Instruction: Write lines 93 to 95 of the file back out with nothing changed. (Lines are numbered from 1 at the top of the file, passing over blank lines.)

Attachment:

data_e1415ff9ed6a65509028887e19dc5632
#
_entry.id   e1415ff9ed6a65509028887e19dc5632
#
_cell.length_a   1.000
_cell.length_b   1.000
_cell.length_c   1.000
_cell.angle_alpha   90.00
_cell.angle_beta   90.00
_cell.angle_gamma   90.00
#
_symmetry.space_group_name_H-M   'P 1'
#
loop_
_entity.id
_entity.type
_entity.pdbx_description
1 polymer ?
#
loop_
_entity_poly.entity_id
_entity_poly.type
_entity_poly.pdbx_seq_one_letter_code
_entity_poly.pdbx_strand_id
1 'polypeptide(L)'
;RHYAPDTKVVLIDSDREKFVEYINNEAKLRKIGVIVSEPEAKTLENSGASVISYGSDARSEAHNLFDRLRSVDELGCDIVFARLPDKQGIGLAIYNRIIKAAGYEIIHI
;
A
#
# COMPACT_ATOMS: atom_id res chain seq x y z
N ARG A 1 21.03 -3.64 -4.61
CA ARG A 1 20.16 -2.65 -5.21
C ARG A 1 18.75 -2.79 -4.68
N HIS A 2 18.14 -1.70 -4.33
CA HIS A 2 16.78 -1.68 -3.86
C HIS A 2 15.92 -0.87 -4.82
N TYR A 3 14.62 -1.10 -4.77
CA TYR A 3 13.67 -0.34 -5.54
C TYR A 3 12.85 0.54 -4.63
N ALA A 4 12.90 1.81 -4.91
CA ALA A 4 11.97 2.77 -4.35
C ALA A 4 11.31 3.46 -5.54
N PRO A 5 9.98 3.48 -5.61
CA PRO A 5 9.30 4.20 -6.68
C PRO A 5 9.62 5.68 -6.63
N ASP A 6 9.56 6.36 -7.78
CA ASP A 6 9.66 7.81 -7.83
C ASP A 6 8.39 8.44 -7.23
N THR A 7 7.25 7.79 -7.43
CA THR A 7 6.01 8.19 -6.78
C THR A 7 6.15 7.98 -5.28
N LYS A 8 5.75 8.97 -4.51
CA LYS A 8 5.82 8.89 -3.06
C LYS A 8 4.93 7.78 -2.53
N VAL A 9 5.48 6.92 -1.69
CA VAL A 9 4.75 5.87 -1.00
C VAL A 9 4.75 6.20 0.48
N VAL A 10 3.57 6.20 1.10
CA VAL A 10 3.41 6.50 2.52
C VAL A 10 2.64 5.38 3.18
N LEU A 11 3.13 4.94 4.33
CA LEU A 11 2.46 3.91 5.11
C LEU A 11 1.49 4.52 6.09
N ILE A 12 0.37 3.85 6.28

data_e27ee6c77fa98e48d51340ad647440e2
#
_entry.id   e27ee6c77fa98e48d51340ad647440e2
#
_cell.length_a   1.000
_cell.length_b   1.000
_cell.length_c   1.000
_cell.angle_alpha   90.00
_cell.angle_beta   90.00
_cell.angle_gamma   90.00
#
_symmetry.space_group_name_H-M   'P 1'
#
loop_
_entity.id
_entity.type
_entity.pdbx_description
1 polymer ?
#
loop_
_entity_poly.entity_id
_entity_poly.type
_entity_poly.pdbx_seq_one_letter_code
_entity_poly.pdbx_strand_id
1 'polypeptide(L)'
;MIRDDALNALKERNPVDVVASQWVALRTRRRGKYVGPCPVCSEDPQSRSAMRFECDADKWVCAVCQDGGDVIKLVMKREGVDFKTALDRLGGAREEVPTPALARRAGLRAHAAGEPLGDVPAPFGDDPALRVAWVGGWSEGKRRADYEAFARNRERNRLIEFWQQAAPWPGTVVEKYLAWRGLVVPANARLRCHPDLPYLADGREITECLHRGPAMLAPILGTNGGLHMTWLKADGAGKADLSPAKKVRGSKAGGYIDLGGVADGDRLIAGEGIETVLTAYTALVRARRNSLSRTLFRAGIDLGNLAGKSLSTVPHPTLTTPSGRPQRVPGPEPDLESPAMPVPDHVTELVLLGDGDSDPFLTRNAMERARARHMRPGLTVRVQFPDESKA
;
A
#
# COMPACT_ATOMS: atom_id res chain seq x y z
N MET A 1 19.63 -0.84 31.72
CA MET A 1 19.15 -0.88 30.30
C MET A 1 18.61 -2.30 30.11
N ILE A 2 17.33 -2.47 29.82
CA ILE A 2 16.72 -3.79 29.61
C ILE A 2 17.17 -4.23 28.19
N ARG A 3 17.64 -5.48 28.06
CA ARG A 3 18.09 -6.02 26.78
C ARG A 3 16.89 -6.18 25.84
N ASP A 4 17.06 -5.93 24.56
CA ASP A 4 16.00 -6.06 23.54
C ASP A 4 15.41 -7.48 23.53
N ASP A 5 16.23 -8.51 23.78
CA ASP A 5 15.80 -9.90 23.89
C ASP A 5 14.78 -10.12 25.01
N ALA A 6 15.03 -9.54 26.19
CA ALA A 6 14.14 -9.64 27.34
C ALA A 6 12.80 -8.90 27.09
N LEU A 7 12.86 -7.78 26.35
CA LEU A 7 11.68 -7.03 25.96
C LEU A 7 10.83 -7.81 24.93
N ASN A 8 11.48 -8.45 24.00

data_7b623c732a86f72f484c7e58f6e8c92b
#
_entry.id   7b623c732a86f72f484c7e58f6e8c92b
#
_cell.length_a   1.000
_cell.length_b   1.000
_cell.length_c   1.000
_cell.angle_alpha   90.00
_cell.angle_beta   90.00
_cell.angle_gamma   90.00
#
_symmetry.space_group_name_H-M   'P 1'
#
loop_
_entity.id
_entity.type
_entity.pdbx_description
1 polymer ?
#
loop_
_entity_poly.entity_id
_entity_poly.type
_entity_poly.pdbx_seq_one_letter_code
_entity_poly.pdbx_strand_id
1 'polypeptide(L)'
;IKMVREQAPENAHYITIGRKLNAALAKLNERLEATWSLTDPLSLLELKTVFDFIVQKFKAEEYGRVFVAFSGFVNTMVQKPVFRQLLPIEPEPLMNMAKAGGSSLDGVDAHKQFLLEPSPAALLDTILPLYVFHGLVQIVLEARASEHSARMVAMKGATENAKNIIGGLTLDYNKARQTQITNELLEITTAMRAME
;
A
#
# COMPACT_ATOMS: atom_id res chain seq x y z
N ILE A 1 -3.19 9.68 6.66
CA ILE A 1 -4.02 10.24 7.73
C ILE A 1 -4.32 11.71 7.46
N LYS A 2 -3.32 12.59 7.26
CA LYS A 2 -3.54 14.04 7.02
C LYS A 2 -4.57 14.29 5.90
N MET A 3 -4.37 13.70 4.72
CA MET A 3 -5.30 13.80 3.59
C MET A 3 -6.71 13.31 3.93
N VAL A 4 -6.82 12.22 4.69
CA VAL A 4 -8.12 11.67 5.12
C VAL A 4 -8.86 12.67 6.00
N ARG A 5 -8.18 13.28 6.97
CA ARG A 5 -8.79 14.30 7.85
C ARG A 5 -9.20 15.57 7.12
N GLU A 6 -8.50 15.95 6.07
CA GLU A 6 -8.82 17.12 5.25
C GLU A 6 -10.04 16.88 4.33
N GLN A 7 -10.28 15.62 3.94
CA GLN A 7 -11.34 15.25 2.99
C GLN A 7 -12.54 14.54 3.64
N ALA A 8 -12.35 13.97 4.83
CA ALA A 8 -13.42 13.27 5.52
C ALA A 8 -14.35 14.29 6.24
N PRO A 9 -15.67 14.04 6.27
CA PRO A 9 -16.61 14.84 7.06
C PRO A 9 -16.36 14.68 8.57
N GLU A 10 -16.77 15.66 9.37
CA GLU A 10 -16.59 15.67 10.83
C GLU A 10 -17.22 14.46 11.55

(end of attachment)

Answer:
#
# COMPACT_ATOMS: atom_id res chain seq x y z
N MET A 1 19.63 -0.84 31.72